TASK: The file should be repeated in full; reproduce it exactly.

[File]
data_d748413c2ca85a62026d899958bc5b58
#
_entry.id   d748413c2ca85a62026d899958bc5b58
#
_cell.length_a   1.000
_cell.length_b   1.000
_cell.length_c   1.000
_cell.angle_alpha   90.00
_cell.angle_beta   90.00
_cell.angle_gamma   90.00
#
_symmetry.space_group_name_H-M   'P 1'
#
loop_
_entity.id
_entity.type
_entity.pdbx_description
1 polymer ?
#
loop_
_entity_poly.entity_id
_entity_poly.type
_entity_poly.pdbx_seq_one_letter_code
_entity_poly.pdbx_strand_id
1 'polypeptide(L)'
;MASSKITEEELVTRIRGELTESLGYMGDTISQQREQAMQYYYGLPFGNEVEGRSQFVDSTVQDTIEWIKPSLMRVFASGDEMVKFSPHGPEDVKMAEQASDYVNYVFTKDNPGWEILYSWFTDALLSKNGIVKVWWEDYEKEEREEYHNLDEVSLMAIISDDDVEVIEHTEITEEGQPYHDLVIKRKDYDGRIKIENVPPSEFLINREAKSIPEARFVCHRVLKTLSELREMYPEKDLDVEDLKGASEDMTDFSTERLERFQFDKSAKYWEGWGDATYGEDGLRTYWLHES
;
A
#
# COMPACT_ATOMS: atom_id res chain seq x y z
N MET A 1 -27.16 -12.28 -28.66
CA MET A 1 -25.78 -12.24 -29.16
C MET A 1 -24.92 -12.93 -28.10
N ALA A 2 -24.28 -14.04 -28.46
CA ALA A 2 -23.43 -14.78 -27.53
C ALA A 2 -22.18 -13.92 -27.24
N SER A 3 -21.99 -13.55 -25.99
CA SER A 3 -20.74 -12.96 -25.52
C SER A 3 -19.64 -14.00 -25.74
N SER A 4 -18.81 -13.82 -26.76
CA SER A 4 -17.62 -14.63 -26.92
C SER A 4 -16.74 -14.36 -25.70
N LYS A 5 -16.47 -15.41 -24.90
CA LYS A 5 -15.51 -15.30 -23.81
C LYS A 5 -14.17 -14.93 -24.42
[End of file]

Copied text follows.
data_d748413c2ca85a62026d899958bc5b58
#
_entry.id   d748413c2ca85a62026d899958bc5b58
#
_cell.length_a   1.000
_cell.length_b   1.000
_cell.length_c   1.000
_cell.angle_alpha   90.00
_cell.angle_beta   90.00
_cell.angle_gamma   90.00
#
_symmetry.space_group_name_H-M   'P 1'
#
loop_
_entity.id
_entity.type
_entity.pdbx_description
1 polymer ?
#
loop_
_entity_poly.entity_id
_entity_poly.type
_entity_poly.pdbx_seq_one_letter_code
_entity_poly.pdbx_strand_id
1 'polypeptide(L)'
;MASSKITEEELVTRIRGELTESLGYMGDTISQQREQAMQYYYGLPFGNEVEGRSQFVDSTVQDTIEWIKPSLMRVFASGDEMVKFSPHGPEDVKMAEQASDYVNYVFTKDNPGWEILYSWFTDALLSKNGIVKVWWEDYEKEEREEYHNLDEVSLMAIISDDDVEVIEHTEITEEGQPYHDLVIKRKDYDGRIKIENVPPSEFLINREAKSIPEARFVCHRVLKTLSELREMYPEKDLDVEDLKGASEDMTDFSTERLERFQFDKSAKYWEGWGDATYGEDGLRTYWLHES
;
A
#
# COMPACT_ATOMS: atom_id res chain seq x y z
N MET A 1 -27.16 -12.28 -28.66
CA MET A 1 -25.78 -12.24 -29.16
C MET A 1 -24.92 -12.93 -28.10
N ALA A 2 -24.28 -14.04 -28.46
CA ALA A 2 -23.43 -14.78 -27.53
C ALA A 2 -22.18 -13.92 -27.24
N SER A 3 -21.99 -13.55 -25.99
CA SER A 3 -20.74 -12.96 -25.52
C SER A 3 -19.64 -14.00 -25.74
N SER A 4 -18.81 -13.82 -26.76
CA SER A 4 -17.62 -14.63 -26.92
C SER A 4 -16.74 -14.36 -25.70
N LYS A 5 -16.47 -15.41 -24.90
CA LYS A 5 -15.51 -15.30 -23.81
C LYS A 5 -14.17 -14.93 -24.42